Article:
39) The need to duplicate the collection of patient level details of cervical cancers by both NCRI and CervicalCheck should be reviewed. It is notable that both CervicalCheck and NCRI have identified patients that the other has not. If it is determined that both systems should continue then properly functioning data sharing agreements must be put in place.
40) The Department of Health must review the composition of the Board of NCRI in order to ensure more robust governance, in particular in QA, data sharing and patient safety.
41) Any future consideration of the governance of the NSS needs to acknowledge, and contribute to the effective oversight of, the specific role played by NCRI in working in conjunction with the cancer screening programmes.
42) The Department of Health should work with the Board of NCRI to commission an annual peer review, for at least the next three years, by external cancer registration and cancer control experts. The report of each review and the response to it by NCRI should be forwarded to the Minister for Health.
43) NCRI should establish stronger and more regular contacts with external clinical and public health experts to ensure scrutiny of, and advice on, outputs from NCRI so as to enhance the level of its clinical and public health interpretation, importance and impact.
44) One of the requirements for the establishment and good management of a screening programme is that health services should be of a good standard to manage those people detected with disease by the screening programme. NCRI, through links with the clinical community, should seek to engage actively in the assessment of the quality of cancer services, comparing these for screen and non-screen detected cases.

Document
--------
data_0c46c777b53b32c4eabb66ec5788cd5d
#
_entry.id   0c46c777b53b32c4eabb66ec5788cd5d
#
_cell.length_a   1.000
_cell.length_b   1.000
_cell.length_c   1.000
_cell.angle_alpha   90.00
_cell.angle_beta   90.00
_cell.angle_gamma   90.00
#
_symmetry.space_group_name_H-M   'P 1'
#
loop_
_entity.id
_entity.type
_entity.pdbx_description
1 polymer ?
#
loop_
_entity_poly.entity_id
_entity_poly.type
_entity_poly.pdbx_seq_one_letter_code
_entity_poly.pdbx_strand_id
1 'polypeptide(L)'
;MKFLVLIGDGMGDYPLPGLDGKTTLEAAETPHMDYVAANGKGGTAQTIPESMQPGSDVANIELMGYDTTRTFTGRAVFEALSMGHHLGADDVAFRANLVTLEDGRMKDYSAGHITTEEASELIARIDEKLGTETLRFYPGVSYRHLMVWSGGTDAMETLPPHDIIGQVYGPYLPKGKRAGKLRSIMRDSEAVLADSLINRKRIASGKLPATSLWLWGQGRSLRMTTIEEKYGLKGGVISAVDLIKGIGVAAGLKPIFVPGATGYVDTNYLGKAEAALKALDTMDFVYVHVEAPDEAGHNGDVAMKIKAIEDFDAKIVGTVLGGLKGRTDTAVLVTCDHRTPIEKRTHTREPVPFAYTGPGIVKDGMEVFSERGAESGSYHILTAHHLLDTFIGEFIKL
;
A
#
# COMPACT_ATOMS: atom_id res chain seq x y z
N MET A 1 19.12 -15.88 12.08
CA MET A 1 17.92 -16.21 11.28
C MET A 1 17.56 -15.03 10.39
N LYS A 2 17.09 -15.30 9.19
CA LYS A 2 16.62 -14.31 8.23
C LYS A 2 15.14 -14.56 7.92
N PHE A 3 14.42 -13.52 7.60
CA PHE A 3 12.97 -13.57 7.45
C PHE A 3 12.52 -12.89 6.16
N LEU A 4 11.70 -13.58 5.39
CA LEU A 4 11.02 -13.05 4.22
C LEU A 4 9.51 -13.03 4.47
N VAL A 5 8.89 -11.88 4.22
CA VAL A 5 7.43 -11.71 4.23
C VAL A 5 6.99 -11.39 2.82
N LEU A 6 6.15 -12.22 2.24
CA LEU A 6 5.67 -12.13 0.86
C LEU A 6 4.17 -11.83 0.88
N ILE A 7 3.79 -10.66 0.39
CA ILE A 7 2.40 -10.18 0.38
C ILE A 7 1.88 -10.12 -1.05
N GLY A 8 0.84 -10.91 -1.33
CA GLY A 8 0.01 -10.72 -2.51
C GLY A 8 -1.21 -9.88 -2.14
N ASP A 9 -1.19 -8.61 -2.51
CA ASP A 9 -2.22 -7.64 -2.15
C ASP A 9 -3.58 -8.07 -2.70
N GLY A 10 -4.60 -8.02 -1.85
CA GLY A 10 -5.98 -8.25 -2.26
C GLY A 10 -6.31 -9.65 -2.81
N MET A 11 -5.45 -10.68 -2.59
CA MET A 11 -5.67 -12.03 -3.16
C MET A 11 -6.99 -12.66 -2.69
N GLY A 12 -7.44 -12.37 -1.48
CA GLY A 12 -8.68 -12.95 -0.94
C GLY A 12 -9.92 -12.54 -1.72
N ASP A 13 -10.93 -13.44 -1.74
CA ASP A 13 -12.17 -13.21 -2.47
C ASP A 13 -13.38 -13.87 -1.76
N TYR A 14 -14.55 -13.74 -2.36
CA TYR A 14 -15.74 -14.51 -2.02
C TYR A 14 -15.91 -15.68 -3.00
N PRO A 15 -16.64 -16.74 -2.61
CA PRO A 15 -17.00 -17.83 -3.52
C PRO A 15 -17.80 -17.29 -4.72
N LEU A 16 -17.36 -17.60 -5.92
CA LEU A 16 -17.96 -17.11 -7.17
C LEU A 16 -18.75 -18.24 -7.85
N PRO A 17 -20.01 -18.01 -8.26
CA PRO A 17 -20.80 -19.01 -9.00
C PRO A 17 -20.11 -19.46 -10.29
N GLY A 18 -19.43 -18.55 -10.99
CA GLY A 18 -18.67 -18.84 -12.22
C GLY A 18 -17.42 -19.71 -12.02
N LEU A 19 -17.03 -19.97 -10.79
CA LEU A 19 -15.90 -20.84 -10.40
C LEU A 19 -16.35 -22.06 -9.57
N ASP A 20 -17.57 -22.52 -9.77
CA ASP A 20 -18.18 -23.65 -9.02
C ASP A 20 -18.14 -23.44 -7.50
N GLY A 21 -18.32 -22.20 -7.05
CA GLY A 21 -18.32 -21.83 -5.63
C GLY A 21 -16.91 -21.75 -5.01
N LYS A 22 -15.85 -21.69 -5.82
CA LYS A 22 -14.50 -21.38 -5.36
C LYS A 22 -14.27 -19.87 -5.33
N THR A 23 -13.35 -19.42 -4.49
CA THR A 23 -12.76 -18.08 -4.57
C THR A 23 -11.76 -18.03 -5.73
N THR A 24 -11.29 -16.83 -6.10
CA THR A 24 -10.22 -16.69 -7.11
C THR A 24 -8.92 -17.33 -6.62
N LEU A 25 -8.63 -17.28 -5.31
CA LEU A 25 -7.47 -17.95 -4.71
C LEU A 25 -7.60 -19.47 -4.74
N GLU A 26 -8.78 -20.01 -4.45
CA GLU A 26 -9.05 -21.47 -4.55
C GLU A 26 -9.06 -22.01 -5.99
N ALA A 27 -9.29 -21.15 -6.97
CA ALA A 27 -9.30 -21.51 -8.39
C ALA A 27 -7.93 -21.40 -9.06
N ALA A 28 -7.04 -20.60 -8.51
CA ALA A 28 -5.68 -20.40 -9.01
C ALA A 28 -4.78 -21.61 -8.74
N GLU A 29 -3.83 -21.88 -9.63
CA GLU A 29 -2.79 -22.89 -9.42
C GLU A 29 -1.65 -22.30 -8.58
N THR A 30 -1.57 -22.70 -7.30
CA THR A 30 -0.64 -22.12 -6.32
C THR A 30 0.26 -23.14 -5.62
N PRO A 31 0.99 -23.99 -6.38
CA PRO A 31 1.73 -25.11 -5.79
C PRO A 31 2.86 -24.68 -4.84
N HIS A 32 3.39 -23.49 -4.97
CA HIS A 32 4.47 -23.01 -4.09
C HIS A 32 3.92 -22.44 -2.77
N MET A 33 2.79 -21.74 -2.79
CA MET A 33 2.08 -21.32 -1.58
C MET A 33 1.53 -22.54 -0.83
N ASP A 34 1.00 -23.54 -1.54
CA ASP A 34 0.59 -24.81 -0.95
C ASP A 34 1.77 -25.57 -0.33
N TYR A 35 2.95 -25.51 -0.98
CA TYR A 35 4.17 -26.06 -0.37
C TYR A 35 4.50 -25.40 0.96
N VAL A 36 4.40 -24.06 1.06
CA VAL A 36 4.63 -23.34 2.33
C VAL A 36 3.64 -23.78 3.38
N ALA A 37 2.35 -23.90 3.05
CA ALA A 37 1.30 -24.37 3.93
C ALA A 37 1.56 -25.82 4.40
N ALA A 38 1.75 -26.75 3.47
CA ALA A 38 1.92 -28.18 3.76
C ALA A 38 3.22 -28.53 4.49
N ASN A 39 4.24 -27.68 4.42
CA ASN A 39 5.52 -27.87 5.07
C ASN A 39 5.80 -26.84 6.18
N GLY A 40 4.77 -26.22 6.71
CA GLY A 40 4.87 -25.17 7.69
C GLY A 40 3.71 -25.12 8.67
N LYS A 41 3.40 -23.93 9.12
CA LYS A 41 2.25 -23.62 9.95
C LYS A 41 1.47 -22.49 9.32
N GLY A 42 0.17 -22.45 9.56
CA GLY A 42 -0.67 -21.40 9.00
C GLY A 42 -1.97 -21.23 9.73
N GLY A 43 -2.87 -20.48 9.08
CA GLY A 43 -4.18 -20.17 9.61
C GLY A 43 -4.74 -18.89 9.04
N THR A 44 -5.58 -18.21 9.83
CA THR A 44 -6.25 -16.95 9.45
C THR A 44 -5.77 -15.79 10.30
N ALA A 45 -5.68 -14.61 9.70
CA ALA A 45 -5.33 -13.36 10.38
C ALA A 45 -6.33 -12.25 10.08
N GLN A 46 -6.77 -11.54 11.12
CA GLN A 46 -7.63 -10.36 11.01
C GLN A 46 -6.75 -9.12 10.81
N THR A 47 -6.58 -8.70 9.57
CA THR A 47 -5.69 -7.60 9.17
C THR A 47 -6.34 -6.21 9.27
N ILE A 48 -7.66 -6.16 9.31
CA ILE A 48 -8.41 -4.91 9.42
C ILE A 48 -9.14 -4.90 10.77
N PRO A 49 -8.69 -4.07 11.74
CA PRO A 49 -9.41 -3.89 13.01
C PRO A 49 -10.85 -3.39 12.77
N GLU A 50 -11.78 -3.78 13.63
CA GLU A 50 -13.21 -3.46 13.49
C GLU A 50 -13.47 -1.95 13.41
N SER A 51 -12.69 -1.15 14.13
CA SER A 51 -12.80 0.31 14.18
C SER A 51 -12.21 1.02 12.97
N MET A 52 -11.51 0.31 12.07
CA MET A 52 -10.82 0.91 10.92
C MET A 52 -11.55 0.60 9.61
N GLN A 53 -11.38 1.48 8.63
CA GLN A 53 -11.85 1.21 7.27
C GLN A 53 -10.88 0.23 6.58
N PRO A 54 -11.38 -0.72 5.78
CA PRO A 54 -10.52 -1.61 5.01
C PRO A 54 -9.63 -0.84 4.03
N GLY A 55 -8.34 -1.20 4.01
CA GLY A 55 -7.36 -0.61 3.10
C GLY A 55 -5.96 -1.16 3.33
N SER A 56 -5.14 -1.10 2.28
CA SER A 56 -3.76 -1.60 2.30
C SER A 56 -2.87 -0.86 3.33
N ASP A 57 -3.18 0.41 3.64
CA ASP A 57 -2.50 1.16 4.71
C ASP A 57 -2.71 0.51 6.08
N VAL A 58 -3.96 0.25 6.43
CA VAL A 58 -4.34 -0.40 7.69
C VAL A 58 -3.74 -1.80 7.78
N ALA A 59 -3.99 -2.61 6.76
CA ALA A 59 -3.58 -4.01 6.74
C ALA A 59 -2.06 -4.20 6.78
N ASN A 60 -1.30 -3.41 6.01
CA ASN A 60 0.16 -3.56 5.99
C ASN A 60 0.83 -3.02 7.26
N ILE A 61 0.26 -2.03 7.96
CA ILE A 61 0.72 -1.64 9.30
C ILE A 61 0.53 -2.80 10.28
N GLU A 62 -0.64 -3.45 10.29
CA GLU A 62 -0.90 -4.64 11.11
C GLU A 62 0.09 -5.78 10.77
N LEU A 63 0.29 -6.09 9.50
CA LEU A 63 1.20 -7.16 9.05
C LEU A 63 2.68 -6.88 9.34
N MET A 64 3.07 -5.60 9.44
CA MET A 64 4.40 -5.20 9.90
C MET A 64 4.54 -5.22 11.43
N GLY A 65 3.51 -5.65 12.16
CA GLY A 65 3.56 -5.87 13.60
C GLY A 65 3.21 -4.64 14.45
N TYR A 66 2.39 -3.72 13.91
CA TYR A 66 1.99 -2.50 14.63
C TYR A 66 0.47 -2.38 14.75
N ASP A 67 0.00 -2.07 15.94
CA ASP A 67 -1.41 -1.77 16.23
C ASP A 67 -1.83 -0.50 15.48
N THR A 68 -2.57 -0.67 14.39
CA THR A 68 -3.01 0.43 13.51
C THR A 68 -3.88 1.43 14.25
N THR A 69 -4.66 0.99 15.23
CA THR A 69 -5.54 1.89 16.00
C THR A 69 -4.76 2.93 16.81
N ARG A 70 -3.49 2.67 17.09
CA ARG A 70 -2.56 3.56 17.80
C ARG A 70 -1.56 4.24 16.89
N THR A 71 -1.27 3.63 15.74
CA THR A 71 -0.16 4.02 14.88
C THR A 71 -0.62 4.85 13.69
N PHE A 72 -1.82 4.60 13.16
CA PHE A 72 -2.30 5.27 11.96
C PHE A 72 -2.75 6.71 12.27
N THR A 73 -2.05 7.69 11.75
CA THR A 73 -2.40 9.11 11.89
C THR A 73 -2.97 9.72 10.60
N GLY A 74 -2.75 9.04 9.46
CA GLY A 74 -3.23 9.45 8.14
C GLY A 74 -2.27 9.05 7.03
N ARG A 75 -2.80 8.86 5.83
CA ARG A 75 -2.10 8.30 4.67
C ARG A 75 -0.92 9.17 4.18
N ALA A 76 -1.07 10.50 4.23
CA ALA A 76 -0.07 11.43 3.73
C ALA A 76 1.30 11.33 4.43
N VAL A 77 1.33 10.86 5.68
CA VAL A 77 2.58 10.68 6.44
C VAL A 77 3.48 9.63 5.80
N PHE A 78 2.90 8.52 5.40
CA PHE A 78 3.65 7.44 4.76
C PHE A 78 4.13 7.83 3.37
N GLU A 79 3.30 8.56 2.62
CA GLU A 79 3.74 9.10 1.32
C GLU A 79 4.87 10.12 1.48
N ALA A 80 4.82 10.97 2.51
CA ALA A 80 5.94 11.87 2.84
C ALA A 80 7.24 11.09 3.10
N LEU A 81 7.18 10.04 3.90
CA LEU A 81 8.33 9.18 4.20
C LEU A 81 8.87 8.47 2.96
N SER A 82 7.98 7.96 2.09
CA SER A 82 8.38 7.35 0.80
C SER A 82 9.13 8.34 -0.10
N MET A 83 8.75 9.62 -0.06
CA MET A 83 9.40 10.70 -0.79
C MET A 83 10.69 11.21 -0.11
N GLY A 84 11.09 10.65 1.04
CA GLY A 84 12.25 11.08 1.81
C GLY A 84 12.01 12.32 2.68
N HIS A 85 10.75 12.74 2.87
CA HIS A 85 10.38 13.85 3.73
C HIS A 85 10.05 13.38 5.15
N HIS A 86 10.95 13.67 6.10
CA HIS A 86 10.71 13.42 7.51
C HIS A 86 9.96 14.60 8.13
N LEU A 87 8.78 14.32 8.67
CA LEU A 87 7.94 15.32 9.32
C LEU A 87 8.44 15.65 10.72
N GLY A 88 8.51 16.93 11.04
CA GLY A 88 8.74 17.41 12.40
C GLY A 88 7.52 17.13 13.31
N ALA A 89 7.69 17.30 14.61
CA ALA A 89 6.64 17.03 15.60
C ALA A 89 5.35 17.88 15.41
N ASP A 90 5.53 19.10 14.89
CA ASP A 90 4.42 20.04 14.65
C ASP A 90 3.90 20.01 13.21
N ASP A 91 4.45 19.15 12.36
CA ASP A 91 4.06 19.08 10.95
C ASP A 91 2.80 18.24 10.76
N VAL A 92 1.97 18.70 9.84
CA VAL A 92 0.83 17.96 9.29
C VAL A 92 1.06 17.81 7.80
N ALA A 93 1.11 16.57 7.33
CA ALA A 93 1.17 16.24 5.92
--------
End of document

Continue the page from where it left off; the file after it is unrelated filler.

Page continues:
Other Screening Programmes
45) Considering the clinical and technical differences that characterise the different screening programmes, NSS needs to advance its thinking on cross programme learning, external QA, and governance oversight of the QA programmes.
46) The composition and duration of appointments for all QA Committees should be reviewed, in conjunction with emerging clinical advisory committee structures.
47) The QA Committees should review and confirm the adequacy of the arrangements within their respective screening programmes for introductory training and continuing staff development, as well as the arrangements at all levels in the quality system for identifying and appropriately responding to inadequate technical or clinical performance.
48) NSS should consider, with external assistance, the relevance of the HSE policy on ‘Open Disclosure’ as it develops in light of this Scoping Inquiry, for all of its screening programmes.
49) The Department of Health should consult with interested parties as to how women and families who wish to, can be facilitated in meeting with the clinician who was involved with their care and/or disclosure.
50) The Department of Health should encourage and facilitate (but not necessarily participate in) a meeting involving the presidents of the Medical Council, the Royal Colleges and their faculties, leaders of other leading medical organisations and representatives of the women and families involved with the cervical screening problems.